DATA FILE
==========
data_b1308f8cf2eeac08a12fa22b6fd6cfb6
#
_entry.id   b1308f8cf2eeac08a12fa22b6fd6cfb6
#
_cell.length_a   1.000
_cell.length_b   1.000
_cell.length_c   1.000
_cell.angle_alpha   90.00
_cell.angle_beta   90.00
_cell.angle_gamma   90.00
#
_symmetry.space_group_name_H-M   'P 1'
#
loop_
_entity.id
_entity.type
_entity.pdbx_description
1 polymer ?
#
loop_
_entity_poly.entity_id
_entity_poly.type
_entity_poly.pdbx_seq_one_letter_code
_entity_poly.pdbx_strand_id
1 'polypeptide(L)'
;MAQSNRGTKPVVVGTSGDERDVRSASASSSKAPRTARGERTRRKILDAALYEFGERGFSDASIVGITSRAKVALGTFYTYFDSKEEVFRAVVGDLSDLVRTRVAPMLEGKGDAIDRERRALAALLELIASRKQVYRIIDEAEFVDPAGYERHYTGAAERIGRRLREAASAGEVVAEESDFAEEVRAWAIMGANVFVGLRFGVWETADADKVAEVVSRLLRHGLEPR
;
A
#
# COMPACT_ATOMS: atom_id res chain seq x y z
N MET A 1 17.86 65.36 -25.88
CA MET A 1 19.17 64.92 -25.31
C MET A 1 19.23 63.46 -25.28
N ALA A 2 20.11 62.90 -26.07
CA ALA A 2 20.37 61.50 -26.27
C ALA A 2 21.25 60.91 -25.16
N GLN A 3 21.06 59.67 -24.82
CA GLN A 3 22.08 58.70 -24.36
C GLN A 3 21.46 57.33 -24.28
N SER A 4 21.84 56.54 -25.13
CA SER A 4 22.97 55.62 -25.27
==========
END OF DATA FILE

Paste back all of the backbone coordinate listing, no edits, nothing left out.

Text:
data_b1308f8cf2eeac08a12fa22b6fd6cfb6
#
_entry.id   b1308f8cf2eeac08a12fa22b6fd6cfb6
#
_cell.length_a   1.000
_cell.length_b   1.000
_cell.length_c   1.000
_cell.angle_alpha   90.00
_cell.angle_beta   90.00
_cell.angle_gamma   90.00
#
_symmetry.space_group_name_H-M   'P 1'
#
loop_
_entity.id
_entity.type
_entity.pdbx_description
1 polymer ?
#
loop_
_entity_poly.entity_id
_entity_poly.type
_entity_poly.pdbx_seq_one_letter_code
_entity_poly.pdbx_strand_id
1 'polypeptide(L)'
;MAQSNRGTKPVVVGTSGDERDVRSASASSSKAPRTARGERTRRKILDAALYEFGERGFSDASIVGITSRAKVALGTFYTYFDSKEEVFRAVVGDLSDLVRTRVAPMLEGKGDAIDRERRALAALLELIASRKQVYRIIDEAEFVDPAGYERHYTGAAERIGRRLREAASAGEVVAEESDFAEEVRAWAIMGANVFVGLRFGVWETADADKVAEVVSRLLRHGLEPR
;
A
#
# COMPACT_ATOMS: atom_id res chain seq x y z
N MET A 1 17.86 65.36 -25.88
CA MET A 1 19.17 64.92 -25.31
C MET A 1 19.23 63.46 -25.28
N ALA A 2 20.11 62.90 -26.07
CA ALA A 2 20.37 61.50 -26.27
C ALA A 2 21.25 60.91 -25.16
N GLN A 3 21.06 59.67 -24.82
CA GLN A 3 22.08 58.70 -24.36
C GLN A 3 21.46 57.33 -24.28
N SER A 4 21.84 56.54 -25.13
CA SER A 4 22.97 55.62 -25.27